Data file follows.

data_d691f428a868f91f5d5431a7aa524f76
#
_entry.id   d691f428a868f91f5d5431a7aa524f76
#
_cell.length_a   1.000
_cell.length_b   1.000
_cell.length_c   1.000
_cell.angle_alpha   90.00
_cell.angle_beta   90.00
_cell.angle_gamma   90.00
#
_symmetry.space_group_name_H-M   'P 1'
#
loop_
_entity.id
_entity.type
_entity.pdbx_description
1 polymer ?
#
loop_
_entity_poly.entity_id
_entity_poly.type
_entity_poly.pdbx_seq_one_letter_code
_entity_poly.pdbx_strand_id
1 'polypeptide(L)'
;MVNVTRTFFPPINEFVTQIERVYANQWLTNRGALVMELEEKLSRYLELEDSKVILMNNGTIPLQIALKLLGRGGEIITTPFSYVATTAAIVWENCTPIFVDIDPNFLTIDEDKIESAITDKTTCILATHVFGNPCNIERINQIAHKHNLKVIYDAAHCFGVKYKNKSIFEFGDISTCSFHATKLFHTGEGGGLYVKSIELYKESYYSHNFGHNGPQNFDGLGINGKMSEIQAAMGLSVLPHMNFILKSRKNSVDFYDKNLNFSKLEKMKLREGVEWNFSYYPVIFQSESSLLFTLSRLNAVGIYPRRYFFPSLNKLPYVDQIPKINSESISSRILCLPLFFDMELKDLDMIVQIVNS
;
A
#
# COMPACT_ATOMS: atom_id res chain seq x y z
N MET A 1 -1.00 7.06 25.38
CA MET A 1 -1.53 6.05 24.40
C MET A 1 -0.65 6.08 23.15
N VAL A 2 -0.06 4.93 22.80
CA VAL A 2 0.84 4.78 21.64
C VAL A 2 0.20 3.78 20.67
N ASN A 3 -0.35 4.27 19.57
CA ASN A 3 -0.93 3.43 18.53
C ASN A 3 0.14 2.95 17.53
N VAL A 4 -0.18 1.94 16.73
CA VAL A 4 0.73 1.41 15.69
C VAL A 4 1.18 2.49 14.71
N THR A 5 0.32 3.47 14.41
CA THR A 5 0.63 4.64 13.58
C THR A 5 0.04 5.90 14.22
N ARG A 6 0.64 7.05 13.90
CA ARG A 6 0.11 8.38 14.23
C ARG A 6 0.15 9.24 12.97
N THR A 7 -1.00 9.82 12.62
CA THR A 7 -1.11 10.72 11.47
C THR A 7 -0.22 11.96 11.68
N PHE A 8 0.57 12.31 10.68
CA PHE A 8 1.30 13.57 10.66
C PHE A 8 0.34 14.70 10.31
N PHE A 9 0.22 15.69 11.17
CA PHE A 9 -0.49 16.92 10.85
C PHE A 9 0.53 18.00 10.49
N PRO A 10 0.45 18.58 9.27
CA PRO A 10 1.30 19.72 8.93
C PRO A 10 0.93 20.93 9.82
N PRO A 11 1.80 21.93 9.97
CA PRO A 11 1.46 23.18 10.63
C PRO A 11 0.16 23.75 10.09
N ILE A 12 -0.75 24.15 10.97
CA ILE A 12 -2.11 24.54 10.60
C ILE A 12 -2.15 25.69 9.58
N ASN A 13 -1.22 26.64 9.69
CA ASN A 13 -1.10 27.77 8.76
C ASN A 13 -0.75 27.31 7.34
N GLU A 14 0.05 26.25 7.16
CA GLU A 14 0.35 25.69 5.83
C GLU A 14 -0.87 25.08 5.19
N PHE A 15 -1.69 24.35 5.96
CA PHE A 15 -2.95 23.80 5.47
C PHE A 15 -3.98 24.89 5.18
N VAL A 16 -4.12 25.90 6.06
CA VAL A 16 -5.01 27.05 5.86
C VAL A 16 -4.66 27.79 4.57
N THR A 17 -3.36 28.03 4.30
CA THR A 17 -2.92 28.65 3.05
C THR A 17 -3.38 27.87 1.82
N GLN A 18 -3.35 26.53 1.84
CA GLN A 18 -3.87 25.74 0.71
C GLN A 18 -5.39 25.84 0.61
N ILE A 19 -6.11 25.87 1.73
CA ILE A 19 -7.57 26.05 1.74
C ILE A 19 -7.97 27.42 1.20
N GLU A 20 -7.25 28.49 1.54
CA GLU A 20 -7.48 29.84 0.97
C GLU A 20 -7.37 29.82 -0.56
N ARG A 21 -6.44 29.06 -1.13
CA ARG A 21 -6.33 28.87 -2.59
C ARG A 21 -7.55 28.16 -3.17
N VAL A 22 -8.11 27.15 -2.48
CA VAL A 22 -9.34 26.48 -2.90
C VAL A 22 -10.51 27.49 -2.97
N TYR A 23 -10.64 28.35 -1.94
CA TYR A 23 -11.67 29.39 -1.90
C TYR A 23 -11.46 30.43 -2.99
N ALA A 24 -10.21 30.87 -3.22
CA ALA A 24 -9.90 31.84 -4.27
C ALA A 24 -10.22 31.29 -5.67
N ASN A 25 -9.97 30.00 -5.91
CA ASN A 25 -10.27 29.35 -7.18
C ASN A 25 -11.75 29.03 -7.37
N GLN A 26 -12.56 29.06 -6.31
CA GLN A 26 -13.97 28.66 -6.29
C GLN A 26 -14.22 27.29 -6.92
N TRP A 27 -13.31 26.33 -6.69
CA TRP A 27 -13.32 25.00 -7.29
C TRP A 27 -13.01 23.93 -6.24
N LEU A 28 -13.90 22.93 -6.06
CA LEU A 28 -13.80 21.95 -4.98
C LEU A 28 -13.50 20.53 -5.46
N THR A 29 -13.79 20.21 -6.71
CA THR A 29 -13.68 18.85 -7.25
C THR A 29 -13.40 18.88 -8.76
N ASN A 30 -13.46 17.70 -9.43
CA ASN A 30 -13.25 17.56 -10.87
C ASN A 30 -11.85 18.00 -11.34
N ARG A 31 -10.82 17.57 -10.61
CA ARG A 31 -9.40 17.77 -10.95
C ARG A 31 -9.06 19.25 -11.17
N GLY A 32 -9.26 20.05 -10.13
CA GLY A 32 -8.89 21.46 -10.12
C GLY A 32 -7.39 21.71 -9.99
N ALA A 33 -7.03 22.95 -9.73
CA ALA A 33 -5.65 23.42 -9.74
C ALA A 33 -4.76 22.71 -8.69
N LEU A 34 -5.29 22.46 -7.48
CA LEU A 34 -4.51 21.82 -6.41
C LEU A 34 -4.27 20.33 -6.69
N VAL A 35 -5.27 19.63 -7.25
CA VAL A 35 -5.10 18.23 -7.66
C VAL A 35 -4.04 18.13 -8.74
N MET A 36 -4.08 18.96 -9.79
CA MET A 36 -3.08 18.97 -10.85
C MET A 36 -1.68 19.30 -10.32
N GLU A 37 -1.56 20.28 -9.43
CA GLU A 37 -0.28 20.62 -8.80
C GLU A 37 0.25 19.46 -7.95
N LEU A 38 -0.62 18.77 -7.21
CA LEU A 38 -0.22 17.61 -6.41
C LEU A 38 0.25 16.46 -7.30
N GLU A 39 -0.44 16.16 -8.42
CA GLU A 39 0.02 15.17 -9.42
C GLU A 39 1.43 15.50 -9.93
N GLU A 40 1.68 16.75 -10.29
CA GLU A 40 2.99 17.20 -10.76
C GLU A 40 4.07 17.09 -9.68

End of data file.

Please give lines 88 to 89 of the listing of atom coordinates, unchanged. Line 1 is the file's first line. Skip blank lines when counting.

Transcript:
N GLU A 20 -7.25 28.49 1.54
CA GLU A 20 -7.48 29.84 0.97